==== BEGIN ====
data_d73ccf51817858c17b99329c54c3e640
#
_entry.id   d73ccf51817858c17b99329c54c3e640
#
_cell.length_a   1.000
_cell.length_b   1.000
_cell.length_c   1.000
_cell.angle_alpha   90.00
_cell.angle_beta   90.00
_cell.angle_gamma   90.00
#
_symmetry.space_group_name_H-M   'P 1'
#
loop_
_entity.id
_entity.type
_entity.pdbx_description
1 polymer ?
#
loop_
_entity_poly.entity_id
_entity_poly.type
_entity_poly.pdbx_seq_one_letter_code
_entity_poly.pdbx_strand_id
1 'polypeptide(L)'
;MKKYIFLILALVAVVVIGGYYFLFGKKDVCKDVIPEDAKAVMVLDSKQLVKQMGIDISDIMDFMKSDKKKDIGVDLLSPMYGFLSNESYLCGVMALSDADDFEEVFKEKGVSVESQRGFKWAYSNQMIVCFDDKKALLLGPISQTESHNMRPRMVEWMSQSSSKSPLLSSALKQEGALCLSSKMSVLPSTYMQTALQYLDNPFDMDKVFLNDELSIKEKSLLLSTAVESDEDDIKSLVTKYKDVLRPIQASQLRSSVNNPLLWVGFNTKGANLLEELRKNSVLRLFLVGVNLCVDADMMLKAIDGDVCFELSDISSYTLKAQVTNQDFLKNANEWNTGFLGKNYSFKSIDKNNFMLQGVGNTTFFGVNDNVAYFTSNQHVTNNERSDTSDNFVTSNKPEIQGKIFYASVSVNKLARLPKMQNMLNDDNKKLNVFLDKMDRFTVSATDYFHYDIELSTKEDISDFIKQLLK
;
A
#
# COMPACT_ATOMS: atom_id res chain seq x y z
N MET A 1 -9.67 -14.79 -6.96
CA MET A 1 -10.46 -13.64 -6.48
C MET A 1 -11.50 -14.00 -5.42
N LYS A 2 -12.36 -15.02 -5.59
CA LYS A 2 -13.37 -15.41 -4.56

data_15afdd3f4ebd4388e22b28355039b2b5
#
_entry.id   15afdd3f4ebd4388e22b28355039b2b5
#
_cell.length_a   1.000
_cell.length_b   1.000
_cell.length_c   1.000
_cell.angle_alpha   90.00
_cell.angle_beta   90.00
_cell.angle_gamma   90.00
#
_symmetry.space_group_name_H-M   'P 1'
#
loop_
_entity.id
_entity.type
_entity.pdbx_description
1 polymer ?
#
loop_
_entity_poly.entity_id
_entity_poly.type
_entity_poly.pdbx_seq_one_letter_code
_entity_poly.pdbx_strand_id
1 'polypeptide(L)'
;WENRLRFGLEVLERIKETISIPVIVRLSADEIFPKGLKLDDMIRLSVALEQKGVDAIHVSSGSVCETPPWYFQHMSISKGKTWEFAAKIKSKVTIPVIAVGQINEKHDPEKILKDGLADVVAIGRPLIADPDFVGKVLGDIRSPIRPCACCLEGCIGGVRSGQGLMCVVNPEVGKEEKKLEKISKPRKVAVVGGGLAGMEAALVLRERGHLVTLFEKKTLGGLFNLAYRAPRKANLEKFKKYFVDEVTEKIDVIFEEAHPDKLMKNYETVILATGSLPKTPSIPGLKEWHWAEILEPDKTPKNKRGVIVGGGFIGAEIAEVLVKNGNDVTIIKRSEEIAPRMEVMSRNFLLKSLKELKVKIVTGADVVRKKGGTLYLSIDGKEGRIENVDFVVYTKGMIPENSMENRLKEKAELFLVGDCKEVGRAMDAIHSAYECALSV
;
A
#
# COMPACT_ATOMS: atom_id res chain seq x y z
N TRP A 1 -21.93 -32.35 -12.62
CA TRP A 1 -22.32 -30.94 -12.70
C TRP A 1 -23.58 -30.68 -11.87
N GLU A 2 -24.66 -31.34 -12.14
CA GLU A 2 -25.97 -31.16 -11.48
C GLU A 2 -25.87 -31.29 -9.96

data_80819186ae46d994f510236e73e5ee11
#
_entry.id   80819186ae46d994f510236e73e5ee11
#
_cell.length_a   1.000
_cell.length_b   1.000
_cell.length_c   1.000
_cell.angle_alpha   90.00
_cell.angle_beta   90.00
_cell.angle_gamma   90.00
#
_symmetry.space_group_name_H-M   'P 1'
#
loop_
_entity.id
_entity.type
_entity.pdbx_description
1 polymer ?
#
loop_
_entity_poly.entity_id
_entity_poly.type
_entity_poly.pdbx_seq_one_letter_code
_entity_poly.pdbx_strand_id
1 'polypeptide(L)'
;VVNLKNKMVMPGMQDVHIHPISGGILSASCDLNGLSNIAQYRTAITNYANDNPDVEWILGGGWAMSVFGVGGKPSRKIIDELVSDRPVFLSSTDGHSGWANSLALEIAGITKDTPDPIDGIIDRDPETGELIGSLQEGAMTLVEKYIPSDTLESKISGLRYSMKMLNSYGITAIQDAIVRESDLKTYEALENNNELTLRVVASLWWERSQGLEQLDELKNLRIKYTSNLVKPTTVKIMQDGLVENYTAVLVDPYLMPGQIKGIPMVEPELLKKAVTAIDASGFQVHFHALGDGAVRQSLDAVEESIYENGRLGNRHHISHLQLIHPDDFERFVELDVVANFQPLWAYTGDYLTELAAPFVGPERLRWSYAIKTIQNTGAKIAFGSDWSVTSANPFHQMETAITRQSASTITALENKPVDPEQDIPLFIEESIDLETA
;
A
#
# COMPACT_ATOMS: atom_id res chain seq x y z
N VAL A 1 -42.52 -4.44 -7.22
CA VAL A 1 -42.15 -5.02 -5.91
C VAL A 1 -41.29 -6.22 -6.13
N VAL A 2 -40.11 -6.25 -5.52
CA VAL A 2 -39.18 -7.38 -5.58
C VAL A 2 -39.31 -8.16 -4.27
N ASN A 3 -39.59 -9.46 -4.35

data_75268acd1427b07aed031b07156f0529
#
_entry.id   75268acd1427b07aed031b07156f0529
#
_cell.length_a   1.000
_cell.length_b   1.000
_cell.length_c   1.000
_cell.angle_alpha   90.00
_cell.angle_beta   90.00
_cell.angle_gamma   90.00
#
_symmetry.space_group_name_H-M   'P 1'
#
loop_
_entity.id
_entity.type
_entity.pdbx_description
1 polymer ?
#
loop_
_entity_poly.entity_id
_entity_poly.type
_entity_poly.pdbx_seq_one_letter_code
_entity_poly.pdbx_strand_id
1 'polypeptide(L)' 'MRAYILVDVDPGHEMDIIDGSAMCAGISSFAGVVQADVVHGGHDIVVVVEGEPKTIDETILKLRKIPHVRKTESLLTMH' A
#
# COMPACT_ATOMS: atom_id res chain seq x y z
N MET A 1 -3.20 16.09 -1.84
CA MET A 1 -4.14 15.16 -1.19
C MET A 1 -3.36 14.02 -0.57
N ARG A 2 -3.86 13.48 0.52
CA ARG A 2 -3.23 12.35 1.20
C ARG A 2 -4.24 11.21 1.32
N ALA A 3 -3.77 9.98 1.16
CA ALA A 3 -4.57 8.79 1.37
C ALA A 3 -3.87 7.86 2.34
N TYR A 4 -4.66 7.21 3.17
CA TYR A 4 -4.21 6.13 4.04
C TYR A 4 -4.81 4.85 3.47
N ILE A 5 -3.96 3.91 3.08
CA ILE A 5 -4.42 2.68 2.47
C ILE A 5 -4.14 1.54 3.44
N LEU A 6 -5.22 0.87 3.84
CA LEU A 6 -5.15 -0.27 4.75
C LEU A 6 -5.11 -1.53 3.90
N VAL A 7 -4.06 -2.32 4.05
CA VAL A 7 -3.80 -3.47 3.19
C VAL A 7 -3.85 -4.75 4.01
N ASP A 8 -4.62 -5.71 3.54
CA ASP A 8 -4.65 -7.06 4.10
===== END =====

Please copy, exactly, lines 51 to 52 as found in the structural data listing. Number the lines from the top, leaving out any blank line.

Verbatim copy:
_entity.type
_entity.pdbx_description